I’m actually working on a project based on my dissertation project. It’s called ‘Cosmopolitan Whiteness and Read More

Charlotte Marie Cable

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May 26, 2012

Social Media and Digital Life in Oman 2: “شوي شوي”

May 26, 2012 | By | No Comments

Social Media and Digital Life in Oman 2: “شوي شوي”

This post begins were the previous post left off: exploring the potential for social media in Oman, particularly as a forum for cultural heritage education, research, and outreach. Specifically, I am interested in considering the ways in which different social media may be leveraged (or created) for Omani cultural heritage.

I had pinned my hopes on an upcoming trip to the Sultanate in June, during which my colleagues and I were to come together with certain department heads of the National Ministry of Heritage and Culture to discuss the future – research, education, outreach, and general development – of Bat. I wanted to brainstorm about digital projects already incorporated into Ministry infrastructure and outreach – and (as I mentioned in my last post) most of these conversations are best done face-to-face. Although many Omanis (and all Ministry employees) have email accounts, in my Read More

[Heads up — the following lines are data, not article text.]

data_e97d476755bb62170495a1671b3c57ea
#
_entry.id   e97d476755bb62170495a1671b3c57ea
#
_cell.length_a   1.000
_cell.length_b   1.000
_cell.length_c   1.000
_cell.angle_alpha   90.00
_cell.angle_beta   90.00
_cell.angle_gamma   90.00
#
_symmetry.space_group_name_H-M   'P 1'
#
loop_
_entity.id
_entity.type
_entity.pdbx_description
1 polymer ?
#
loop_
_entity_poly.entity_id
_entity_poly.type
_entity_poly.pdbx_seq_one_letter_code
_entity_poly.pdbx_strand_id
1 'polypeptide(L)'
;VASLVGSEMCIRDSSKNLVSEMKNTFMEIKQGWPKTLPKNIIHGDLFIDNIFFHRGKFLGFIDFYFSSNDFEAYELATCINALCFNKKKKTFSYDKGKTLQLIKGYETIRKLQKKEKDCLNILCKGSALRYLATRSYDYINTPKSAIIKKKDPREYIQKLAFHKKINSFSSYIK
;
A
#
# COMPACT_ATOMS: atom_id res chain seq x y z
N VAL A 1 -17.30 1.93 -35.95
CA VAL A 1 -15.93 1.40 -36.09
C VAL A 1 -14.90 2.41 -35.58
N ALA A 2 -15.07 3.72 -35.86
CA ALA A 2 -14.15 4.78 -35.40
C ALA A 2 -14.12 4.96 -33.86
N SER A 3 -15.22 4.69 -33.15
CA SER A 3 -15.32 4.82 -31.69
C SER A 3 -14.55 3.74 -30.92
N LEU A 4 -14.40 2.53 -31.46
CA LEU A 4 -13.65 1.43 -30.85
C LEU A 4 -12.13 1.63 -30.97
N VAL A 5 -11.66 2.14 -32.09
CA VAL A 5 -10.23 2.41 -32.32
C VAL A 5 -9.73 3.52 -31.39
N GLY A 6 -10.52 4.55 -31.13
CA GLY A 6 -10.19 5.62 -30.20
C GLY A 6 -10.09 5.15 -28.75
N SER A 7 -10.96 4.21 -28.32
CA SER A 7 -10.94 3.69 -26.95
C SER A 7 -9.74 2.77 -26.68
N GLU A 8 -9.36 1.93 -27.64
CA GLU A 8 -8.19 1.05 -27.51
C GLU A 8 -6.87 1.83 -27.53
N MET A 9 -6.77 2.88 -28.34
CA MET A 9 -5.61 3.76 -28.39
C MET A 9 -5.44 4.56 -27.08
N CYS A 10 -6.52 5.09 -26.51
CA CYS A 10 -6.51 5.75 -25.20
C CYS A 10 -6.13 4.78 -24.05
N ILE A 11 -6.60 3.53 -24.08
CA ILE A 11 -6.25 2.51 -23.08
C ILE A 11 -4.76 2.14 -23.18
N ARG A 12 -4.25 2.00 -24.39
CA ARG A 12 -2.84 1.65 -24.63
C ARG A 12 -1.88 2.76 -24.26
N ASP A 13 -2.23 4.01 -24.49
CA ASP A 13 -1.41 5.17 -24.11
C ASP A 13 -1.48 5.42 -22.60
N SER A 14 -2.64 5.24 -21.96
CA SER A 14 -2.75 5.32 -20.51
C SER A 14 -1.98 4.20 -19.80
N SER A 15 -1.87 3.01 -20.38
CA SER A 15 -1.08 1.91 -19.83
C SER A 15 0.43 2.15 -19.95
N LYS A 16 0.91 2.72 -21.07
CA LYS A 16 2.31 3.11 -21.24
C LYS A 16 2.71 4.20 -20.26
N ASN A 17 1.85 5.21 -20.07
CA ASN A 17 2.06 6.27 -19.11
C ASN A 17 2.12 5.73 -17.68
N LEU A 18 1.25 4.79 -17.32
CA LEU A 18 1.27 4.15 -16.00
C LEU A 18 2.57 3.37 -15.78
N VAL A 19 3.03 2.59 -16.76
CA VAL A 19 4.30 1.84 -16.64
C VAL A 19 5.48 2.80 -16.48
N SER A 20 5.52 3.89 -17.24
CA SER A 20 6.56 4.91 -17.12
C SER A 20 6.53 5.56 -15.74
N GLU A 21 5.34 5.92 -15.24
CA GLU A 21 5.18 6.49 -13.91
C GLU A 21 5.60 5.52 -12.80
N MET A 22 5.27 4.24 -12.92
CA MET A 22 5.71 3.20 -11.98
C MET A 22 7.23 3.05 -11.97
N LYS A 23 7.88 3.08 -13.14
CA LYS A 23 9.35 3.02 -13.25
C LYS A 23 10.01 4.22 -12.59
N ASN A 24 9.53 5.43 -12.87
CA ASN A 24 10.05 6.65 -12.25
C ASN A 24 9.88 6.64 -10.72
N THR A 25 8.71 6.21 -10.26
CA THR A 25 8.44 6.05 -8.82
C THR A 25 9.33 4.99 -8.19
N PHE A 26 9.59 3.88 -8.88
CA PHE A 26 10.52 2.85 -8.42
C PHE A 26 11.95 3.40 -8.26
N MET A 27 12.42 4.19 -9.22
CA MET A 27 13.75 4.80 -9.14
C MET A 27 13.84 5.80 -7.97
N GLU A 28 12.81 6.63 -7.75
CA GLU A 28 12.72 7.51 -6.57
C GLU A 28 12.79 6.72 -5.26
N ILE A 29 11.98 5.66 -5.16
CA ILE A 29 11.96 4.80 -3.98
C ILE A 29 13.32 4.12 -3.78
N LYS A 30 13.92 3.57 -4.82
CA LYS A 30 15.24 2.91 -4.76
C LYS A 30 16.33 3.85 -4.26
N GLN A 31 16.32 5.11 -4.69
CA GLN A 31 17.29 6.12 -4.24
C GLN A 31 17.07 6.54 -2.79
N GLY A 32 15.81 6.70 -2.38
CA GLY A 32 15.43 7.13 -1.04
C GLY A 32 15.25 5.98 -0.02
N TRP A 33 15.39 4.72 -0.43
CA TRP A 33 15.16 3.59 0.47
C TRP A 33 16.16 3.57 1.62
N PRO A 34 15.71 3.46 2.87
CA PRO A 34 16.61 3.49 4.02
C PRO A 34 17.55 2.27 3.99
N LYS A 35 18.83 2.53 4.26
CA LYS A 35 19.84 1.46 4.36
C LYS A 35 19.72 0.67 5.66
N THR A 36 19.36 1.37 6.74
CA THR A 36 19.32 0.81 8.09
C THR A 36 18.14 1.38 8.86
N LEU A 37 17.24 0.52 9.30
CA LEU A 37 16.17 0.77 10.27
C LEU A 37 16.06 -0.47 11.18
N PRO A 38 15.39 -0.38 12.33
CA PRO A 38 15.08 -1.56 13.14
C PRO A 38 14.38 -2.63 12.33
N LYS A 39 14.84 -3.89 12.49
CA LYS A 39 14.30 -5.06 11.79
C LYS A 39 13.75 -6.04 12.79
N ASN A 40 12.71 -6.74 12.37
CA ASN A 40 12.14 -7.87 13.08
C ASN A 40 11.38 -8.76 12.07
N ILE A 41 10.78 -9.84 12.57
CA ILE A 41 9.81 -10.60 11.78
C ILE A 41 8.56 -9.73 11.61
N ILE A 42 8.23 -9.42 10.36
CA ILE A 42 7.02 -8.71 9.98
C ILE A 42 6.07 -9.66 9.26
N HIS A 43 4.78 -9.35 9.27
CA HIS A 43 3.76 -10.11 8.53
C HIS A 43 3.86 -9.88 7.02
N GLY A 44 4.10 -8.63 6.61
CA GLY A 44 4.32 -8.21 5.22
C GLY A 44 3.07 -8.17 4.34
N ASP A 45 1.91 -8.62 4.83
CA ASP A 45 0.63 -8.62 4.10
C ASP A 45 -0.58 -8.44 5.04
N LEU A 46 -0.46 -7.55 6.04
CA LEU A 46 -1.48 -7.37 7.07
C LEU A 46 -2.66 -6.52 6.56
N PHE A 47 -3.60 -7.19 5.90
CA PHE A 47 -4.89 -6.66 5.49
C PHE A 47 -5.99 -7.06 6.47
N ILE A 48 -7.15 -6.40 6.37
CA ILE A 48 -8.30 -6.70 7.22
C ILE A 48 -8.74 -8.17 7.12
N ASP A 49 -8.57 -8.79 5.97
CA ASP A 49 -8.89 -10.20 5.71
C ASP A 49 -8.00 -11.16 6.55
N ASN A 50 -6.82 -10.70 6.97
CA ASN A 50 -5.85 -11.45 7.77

Ethan Watrall

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May 14, 2012

Call for 2012-2013 Cultural Heritage Informatics Graduate Fellowship Applications

May 14, 2012 | By | No Comments

The Cultural Heritage Informatics Initiative invites applications for its 2010-2011 Cultural Heritage Informatics Fellowship program.

The Cultural Heritage Informatics Fellowships offer MSU graduate students in departments and programs with an emphasis on cultural heritage (Anthropology, History, Art History, Museum Studies, Historical & Cultural Geography, Classics, etc.) the theoretical and methodological skills necessary to creatively apply information, computing, and communication technologies to cultural heritage materials. In addition, the fellowships provide graduate students with the opportunity to influence the current state of cultural heritage informatics, and become leaders for the future of cultural heritage informatics.